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Drama and Speech's 2005-06 Theatrical Season

Loyola press release - August 3, 2005

(New Orleans)—The Department of Drama and Speech’s upcoming 2005-06 theatre season at Loyola captures the provocative, funny, and often disturbing experiences of American life through the eyes of some of the best contemporary playwrights being produced with the university productions of Nickel and Dimed, Bright Ideas, and the Pulitzer Prize winning Proof. In addition, Shakespeare’s As You Like It and Neil Bartlett’s adaptation of Dicken’s Oliver Twist will bring stunning theatre at its best to the Loyola stage.

Nickel and Dimed is a comic look at minimum wage America from the inside. The play is written by Joan Holden based on Barbara Ehrenreich’s best selling book, Nickel and Dimed: On (Not) Getting by in America. The play will be directed by Anne James. Performances are September 9 and 10 at 7:30 p.m with a 2 p.m. matinee on September 10. All performances are in Marquette Theatre.

Eric Coble’s Bright Ideas is the sharp-witted, satirical comedy that proves getting your child into the perfect school can be murder. The play will be directed by Benjamin Clement with performances on October 7, 8, 13, 14, 15 at 8 p.m. A 2 p.m. matinee is scheduled for October 9. All performances are in the Lower Depths Theatre.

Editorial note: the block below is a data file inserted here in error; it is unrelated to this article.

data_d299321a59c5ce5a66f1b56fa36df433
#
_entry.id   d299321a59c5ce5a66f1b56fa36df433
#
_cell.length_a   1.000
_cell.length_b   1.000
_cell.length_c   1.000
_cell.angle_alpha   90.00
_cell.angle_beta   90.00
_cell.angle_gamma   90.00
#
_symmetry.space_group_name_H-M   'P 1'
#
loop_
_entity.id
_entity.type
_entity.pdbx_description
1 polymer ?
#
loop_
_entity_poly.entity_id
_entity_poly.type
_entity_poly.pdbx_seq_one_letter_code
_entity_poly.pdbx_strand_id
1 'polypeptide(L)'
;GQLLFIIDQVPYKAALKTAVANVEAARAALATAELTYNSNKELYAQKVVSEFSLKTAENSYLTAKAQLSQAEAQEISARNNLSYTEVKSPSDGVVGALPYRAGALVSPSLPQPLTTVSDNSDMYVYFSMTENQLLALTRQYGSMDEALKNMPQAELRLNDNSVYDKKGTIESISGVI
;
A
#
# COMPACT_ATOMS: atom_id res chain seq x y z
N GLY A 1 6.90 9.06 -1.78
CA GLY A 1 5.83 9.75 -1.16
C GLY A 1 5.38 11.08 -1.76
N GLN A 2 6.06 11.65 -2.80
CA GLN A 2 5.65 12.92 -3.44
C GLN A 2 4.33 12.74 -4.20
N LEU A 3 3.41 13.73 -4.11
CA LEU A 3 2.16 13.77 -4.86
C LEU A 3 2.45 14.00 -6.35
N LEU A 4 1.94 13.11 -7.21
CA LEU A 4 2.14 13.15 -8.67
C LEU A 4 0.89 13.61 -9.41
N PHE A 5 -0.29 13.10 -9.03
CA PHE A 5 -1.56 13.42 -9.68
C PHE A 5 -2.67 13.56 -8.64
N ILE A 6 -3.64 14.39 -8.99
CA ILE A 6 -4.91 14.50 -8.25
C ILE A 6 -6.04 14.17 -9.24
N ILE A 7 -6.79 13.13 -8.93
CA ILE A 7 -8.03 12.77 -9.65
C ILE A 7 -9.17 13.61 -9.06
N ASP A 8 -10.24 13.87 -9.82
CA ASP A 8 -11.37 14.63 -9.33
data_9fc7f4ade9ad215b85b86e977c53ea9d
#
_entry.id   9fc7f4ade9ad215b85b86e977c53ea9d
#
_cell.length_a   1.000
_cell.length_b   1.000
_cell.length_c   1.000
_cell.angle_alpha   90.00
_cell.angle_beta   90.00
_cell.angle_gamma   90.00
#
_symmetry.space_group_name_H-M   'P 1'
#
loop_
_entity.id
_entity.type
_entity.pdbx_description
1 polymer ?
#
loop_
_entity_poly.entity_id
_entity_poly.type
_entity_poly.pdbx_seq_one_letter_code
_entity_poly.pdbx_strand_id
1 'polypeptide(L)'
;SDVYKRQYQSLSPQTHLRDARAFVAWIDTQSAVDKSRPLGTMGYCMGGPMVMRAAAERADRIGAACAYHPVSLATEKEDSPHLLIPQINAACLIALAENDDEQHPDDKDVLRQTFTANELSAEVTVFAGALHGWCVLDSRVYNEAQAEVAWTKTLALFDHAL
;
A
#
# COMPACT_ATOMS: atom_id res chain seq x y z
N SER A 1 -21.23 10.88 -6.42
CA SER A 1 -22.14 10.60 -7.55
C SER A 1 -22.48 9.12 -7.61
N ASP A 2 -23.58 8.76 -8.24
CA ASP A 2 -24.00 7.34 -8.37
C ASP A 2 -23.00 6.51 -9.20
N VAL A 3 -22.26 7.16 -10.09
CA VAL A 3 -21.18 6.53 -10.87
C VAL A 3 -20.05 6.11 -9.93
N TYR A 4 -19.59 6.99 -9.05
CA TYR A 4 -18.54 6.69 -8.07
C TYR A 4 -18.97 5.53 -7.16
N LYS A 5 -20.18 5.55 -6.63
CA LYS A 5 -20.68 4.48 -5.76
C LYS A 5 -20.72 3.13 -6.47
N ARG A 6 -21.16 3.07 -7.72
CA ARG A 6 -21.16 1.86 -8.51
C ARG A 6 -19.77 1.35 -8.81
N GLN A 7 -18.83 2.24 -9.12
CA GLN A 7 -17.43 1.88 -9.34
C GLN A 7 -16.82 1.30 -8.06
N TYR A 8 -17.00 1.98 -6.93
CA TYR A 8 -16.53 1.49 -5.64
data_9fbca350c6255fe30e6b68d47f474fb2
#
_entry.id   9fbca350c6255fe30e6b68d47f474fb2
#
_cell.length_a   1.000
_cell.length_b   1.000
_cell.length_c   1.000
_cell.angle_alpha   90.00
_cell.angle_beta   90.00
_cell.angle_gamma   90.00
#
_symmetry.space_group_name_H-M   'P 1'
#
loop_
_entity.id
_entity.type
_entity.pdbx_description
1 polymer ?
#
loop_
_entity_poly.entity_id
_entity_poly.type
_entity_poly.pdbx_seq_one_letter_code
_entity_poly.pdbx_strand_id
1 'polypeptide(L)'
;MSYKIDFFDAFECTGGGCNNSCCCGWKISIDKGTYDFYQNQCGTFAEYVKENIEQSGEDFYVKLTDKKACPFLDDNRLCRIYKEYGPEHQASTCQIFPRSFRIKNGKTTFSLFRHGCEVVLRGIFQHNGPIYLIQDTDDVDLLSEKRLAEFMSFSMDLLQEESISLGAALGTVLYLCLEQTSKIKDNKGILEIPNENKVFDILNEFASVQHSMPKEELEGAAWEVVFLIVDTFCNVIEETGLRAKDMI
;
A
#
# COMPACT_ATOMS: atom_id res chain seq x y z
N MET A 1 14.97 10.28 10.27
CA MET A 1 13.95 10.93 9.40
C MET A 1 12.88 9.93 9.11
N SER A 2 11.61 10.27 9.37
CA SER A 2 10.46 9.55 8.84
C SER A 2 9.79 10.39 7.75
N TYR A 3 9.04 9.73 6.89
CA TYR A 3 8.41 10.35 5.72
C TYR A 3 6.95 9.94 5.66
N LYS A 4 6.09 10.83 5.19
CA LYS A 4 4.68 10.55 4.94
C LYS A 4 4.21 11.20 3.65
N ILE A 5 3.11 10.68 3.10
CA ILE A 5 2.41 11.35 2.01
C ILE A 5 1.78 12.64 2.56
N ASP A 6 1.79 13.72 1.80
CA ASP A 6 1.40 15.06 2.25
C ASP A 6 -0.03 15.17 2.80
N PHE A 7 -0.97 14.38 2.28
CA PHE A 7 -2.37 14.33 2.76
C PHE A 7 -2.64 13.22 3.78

Shakespeare’s As You Like It which proves “all the world’s a stage, and all the men and women merely players,” is scheduled for November 4, 5, 10, 11, 12 at 8 p.m. and a Sunday matinee at 2 p.m. on November 6. All performances are in Marquette Theatre.

David Auburn’s Proof journeys into the mysteries of something much more complicated than mathematical theories--the mysteries of relationships. Directed by Anne James, performances are scheduled for February 10, 11, 16, 17, 18 at 8 p.m. A Sunday matinee is scheduled for 2 p.m. on February 12. All performances are in the Lower Depths Theatre.

Charles Dicken’s classic Oliver Twist is adapted for the stage by Neil Bartlett with Donald Brady directing. Using Charles Dickens' original words, a handful of tunes stolen from the vivid world of Victorian music-hall, and an ensemble of actors, this powerful version of Oliver Twist brings the dark underbelly of 19th century London back to bold theatrical life. Performances are scheduled for March 24, 25, 30, 31 and April 1 at 8 p.m. A Sunday matinee is scheduled for 2 p.m. on March 26.

Tickets are $12 for general admission, $7 for students, children and senior citizens. Group rates available for all productions. For ticket information, call 504-865-3824.

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